This weekend is alcohol-free weekend, an annual experiment across the nation, where the national council on alcoholism and drug dependence asks folks to go 72 hours without drinking.
The goal is to raise public awareness about the use of alcohol and how it may affect individuals, families, and our communities.
We asked around town, to see what folks thought of the booze free event.
Cody Clark is your typical busy college student.
“I run cross-country and track.”
He believes college students sometimes get a bad wrap when it comes to alcohol use.
“I guess people could be like, oh college and you hear all these stories of the people like passing out in the yard and all this stuff. I mean a lot of people like to get together with friends and usually alcohol is something that’s often used as kind of that, brings people together for lack of a better word.”
Clark says he will not be participating in this year’s alcohol-free weekend because well he doesn’t drink on any other weekend.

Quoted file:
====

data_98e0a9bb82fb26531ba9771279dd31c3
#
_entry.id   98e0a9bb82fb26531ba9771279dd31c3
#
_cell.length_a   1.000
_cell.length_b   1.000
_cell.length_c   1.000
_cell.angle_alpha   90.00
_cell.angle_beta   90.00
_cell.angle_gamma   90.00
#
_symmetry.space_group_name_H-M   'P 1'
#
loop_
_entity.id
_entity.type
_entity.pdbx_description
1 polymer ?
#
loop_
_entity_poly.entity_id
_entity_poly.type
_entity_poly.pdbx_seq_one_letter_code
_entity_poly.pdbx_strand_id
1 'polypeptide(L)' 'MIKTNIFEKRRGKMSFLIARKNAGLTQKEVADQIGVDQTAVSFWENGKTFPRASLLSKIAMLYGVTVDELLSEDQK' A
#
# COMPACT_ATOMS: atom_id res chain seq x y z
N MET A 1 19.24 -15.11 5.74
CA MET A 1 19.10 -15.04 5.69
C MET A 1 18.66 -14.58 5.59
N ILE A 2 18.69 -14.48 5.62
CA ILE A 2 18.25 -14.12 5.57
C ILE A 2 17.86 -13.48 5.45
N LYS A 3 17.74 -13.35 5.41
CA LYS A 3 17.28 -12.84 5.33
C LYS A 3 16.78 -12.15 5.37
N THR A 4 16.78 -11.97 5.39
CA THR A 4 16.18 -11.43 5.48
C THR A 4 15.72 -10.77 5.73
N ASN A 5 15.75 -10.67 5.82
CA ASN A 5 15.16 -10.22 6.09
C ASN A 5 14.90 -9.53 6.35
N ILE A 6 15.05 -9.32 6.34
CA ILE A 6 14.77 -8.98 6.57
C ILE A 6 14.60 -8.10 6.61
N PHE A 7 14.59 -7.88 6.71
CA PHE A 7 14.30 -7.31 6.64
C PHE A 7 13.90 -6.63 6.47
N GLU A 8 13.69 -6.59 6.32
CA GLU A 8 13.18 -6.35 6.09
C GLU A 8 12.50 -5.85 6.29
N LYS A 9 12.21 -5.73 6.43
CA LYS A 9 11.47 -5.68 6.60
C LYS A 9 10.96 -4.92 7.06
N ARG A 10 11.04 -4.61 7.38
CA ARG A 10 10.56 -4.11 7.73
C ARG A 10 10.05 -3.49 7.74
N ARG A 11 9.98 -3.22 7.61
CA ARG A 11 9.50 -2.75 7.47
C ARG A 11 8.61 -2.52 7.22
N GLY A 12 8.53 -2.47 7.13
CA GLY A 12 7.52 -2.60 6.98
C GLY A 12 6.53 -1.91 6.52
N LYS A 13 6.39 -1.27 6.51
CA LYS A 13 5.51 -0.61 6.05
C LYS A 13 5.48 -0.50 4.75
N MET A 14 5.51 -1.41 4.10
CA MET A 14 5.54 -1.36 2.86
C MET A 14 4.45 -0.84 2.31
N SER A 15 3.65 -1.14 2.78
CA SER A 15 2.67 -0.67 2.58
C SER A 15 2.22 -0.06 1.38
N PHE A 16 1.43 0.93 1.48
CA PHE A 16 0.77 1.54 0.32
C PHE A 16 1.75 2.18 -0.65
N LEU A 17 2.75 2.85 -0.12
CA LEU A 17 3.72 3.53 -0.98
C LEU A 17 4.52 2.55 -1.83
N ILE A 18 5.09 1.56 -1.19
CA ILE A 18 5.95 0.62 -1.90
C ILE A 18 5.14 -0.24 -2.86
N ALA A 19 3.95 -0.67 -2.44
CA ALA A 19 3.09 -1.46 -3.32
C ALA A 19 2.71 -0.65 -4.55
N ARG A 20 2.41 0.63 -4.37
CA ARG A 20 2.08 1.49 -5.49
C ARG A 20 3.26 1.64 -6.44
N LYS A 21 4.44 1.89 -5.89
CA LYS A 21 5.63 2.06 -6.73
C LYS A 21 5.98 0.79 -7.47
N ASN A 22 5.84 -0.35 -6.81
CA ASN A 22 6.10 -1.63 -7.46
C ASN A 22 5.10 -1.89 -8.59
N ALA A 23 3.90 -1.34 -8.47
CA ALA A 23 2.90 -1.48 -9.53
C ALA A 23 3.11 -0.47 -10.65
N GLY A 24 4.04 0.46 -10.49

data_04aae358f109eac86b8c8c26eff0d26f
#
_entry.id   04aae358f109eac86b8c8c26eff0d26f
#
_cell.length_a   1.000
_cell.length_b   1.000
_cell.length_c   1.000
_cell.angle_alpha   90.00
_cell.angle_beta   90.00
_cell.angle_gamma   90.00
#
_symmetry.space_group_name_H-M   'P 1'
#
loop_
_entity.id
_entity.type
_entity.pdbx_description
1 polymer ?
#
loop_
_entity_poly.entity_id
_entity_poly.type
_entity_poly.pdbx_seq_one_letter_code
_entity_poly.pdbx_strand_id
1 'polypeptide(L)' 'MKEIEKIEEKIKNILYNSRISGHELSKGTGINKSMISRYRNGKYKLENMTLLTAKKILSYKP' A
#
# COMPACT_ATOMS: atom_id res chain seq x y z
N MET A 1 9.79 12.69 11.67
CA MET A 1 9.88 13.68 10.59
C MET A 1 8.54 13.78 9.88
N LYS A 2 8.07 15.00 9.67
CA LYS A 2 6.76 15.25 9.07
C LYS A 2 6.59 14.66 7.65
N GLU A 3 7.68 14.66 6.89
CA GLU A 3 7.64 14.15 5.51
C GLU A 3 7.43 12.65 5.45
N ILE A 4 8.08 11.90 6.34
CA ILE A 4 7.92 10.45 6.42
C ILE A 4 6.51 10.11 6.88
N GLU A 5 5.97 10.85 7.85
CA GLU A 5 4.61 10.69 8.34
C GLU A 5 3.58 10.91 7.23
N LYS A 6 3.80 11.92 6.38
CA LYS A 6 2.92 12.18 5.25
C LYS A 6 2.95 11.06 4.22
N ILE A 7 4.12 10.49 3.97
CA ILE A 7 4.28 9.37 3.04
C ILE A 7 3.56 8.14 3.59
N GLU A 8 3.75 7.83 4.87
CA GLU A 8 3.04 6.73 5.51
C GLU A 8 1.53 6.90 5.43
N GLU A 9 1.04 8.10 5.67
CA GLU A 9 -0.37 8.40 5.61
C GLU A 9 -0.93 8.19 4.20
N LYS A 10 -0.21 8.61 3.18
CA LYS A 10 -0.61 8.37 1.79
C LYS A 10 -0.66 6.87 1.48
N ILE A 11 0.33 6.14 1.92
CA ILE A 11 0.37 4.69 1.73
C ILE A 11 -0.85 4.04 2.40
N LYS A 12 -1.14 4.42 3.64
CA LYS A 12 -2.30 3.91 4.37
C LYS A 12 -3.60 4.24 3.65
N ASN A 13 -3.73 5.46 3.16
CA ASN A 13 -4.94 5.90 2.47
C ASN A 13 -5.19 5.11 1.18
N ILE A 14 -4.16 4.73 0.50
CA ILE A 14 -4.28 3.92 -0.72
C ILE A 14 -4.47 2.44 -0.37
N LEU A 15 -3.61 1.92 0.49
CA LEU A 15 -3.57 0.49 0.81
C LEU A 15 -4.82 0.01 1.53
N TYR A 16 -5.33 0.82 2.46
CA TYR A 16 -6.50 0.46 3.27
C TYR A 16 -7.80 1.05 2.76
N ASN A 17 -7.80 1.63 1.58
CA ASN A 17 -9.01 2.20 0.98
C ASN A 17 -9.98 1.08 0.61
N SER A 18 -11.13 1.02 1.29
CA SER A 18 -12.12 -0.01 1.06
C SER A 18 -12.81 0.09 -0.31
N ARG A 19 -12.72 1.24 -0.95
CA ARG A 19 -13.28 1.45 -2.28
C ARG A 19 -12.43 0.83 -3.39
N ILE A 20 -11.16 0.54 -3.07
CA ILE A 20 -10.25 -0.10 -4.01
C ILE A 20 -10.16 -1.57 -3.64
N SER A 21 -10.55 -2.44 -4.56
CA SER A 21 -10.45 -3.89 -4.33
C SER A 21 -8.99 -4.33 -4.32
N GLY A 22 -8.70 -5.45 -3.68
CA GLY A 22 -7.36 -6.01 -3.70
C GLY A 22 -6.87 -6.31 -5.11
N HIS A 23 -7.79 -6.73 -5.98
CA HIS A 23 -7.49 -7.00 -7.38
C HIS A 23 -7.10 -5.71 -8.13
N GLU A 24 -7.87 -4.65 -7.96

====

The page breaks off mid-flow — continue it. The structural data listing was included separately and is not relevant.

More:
“I’m running all the time so I don’t feel it’s something I need to put in my body.”
Clark says he knows a lot of friends and fellow college students that partake in drinking on the weekends and hopes they take this weekend to put a cork in it so-to speak.
“I’m not naïve I mean it happens it’s out there, it’s not something I partake in but I hope the weekend is something people take seriously and take part in.”
But prevention specialist, Jay Pedelty doesn’t think people will take the weekend as serious as they maybe should.
“I dont, I don’t. Alcohol is just such and integral part of our culture here and it is the nature of problem of alcohol use and alcoholism in particular that I don’t perceive I’m doing anything abnormal,” says Pedelty.
And while he thinks this weekend is a good idea and a great way to raise awareness, he believes it’s not alcohol that is the problem but rather the problematic use of alcohol.
“This will cease to be necessary when we and if we ever get to the point where we can stop anybody whose having a drink of alcohol and they can tell us exactly how much alcohol is in that drink and they can recite the risk guidelines for alcohol.”
If you do decide to take part in the weekend, and find it really hard to get through the 72 hours without alcohol, The NCADD say there is help out there to learn more about alcoholism and it’s early symptoms.